In every emerging technology market, hype seems to wax and wane. One day a new technology is red hot, the next day it’s old hat. Sometimes the hype tends to pan out and concepts such as “e-commerce” become a normal way to shop. Other times the hype doesn’t meet expectations, and consumers don’t buy into paying for e-commerce using Beenz or Flooz. Apparently, Whoopi Goldberg and a slew of big name VCs ended up making a bad bet on the e-currency market in the late 1990s. Whoopi was paid in cash and shares of Flooz. At least, she wasn’t paid in Flooz alone! When investing, some bets are great and others are awful, but often, one only knows the awful ones in retrospect.
What Does “Software Defined” Mean?
In the infrastructure space, there is a growing trend of companies calling themselves “software defined (x).” Often, it’s a vendor that is re-positioning a decades-old product. On occasion, though, it’s smart, nimble startups and wise incumbents seeing a new way of delivering infrastructure. Either way, the term “software defined” is with us to stay, and there is real meaning and value behind it if you look past the hype.
There are three software defined terms that seem to be bandied around quite often: software defined networking, software defined storage, and the software defined data center. I suspect new terms will soon follow, like software defined security and software defined management. What all these “software-defined” concepts really boil down to is: Virtualization of the underlying component and accessibility through some documented API to provision, operate and manage the low-level component.
This trend started once Amazon Web Services came onto the scene and convinced the world that the data center could be abstracted into much smaller units and could be treated as disposable pieces of technology, which in turn could be priced as a utility. Vendors watched Amazon closely and saw how this could apply to the data center of the future.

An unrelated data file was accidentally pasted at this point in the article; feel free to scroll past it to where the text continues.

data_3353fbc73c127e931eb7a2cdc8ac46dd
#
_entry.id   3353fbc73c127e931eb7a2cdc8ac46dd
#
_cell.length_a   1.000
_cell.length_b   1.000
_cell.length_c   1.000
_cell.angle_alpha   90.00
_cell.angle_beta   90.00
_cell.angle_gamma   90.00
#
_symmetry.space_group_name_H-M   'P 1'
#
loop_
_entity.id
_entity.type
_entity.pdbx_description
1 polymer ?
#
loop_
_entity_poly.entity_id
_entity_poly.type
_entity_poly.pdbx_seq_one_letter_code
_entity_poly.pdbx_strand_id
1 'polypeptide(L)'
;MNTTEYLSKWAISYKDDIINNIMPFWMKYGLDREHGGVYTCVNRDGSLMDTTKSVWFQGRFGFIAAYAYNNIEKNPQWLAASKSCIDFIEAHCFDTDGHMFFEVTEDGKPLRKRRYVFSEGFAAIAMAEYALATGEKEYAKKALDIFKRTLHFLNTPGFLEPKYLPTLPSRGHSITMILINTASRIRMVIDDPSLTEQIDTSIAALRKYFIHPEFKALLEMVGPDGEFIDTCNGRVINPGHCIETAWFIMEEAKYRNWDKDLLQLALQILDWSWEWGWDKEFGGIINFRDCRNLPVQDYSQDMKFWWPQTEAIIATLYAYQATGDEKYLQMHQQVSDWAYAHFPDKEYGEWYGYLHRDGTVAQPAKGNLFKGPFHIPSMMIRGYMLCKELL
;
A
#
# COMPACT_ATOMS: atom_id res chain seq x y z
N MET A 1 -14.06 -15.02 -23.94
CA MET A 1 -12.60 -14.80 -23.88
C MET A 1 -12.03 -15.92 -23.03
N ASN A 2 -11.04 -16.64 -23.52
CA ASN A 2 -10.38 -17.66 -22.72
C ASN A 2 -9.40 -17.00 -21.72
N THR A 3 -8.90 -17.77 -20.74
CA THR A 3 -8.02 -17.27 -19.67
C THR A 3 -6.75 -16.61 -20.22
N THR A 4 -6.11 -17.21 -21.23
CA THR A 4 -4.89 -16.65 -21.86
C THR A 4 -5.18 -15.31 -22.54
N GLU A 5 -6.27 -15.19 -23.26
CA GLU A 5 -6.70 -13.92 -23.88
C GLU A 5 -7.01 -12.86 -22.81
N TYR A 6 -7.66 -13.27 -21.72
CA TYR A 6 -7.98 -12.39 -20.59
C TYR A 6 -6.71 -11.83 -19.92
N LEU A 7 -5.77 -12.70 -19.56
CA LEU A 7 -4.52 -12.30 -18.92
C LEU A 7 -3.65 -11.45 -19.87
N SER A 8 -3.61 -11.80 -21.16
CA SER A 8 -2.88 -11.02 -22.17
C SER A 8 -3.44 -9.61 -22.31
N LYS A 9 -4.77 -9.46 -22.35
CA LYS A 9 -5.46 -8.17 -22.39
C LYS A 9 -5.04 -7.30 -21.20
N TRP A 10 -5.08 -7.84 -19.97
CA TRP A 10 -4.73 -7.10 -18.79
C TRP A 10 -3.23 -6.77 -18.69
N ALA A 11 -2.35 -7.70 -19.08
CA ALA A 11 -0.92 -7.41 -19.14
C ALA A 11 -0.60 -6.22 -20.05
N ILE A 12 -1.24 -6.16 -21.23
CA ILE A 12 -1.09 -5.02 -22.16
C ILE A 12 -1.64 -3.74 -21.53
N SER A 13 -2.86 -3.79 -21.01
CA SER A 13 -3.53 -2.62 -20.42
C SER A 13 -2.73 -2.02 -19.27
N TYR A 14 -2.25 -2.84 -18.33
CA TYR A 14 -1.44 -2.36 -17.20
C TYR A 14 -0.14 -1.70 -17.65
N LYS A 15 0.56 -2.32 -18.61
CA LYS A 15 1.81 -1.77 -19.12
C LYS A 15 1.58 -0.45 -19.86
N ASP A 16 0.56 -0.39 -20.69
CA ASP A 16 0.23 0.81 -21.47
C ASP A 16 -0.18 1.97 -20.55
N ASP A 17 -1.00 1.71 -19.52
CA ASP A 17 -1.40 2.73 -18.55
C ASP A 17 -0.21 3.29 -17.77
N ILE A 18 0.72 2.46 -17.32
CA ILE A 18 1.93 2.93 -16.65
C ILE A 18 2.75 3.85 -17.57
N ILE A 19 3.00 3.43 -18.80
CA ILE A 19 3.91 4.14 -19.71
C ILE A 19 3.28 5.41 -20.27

Since compute was already virtualized by VMware and Xen, projects such as Eucalyptus were launched with the intention to be a “cloud controller” that would manage the virtualized servers and provision virtual machines (VMs). Virtualized storage (a.k.a. software defined storage) was a core part of the offering and projects like OpenStack Swift and Ceph showed the world that storage could be virtualized and accessed programmatically. Today, software defined networking is the new hotness and companies like Midokura, VMware/Nicira, Big Switch and Plexxi are changing the way networks are designed and automated.
The Software Defined Data Center
The software defined data center encompasses all the concepts of software defined networking, software defined storage, cloud computing, automation, management and security. Every low-level infrastructure component in a data center can be provisioned, operated, and managed through an API. Not only are there tenant-facing APIs, but operator-facing APIs which help the operator automate tasks which were previously manual.